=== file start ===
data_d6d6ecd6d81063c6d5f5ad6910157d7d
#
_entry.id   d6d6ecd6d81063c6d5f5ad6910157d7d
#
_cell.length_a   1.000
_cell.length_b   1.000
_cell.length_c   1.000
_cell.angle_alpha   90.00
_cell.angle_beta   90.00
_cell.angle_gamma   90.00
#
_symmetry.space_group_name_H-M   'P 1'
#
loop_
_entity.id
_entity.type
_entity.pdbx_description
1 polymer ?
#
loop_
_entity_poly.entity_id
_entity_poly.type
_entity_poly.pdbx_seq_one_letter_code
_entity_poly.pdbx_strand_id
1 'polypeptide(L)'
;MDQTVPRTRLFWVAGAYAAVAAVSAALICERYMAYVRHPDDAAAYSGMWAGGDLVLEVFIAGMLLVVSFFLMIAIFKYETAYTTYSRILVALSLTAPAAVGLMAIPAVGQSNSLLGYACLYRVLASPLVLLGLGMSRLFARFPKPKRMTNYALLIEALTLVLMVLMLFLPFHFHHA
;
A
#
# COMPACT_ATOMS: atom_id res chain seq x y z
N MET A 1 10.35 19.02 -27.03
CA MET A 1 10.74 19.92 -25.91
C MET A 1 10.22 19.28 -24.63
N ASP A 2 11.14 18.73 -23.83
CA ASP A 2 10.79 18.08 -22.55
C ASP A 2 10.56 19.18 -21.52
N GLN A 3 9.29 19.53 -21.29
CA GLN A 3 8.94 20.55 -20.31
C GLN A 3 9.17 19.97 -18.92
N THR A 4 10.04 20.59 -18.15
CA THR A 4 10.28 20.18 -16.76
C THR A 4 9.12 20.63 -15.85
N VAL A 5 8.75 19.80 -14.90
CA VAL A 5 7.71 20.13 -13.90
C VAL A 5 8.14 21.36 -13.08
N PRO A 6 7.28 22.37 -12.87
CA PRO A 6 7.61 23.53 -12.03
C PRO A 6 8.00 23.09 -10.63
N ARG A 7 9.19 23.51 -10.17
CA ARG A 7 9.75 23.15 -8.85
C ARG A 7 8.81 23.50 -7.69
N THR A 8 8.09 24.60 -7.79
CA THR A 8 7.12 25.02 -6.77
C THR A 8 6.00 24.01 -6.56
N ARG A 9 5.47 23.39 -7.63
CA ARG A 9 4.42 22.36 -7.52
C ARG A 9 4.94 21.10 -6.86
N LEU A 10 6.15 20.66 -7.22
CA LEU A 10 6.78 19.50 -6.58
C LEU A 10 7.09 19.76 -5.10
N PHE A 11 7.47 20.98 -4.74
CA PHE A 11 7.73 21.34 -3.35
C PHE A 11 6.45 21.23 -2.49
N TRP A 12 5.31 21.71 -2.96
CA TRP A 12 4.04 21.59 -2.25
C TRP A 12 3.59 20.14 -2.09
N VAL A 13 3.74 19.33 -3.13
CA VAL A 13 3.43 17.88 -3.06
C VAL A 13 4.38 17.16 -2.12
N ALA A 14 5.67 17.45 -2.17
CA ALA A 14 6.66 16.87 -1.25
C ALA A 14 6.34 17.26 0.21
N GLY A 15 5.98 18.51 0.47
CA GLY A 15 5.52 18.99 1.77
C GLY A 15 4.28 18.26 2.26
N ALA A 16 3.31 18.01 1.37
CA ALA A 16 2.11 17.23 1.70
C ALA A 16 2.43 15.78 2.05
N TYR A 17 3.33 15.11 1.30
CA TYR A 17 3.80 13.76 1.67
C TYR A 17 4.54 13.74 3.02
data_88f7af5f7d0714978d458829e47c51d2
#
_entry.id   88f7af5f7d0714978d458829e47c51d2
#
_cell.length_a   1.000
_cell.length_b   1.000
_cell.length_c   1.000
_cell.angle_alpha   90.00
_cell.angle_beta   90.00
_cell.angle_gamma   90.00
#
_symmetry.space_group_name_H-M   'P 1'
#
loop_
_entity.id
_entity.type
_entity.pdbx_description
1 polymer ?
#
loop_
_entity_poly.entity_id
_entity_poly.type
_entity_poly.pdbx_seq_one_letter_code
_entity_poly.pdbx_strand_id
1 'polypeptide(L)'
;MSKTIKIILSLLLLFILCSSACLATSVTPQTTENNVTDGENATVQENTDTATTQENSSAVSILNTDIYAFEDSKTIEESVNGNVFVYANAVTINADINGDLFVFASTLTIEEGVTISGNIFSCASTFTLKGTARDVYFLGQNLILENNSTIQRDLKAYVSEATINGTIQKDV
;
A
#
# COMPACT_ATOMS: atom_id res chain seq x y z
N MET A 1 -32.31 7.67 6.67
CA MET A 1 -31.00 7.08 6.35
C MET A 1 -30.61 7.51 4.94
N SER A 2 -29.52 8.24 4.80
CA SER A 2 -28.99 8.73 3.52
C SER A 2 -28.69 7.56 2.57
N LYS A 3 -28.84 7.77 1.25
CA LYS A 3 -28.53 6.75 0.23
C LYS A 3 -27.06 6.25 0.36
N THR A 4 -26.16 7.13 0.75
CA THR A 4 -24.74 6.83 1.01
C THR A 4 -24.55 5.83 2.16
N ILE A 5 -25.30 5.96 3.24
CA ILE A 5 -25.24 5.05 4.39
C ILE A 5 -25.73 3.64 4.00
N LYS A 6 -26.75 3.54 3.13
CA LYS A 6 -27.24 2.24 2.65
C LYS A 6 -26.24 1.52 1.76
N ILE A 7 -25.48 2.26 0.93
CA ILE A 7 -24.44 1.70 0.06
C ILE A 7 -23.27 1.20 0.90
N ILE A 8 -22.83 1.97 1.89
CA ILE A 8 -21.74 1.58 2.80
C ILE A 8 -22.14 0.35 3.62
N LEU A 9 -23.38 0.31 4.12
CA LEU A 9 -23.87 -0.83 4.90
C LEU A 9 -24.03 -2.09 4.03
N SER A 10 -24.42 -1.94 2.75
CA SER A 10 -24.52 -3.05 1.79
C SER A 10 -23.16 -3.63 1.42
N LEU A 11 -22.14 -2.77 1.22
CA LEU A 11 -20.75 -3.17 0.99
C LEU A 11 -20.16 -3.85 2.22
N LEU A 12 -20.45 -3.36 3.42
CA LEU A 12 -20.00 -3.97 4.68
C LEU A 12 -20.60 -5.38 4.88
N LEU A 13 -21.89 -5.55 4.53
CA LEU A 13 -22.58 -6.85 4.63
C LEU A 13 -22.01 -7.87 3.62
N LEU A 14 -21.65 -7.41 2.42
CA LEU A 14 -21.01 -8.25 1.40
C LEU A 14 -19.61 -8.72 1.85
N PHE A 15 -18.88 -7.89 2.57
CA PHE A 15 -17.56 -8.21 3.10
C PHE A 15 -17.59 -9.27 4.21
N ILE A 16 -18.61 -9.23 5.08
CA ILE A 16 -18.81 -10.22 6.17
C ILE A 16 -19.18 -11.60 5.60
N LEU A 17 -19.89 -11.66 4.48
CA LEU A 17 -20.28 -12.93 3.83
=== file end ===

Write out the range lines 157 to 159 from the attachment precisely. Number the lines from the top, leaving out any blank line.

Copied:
N ILE A 16 -18.61 -9.23 5.08
CA ILE A 16 -18.81 -10.22 6.17
C ILE A 16 -19.18 -11.60 5.60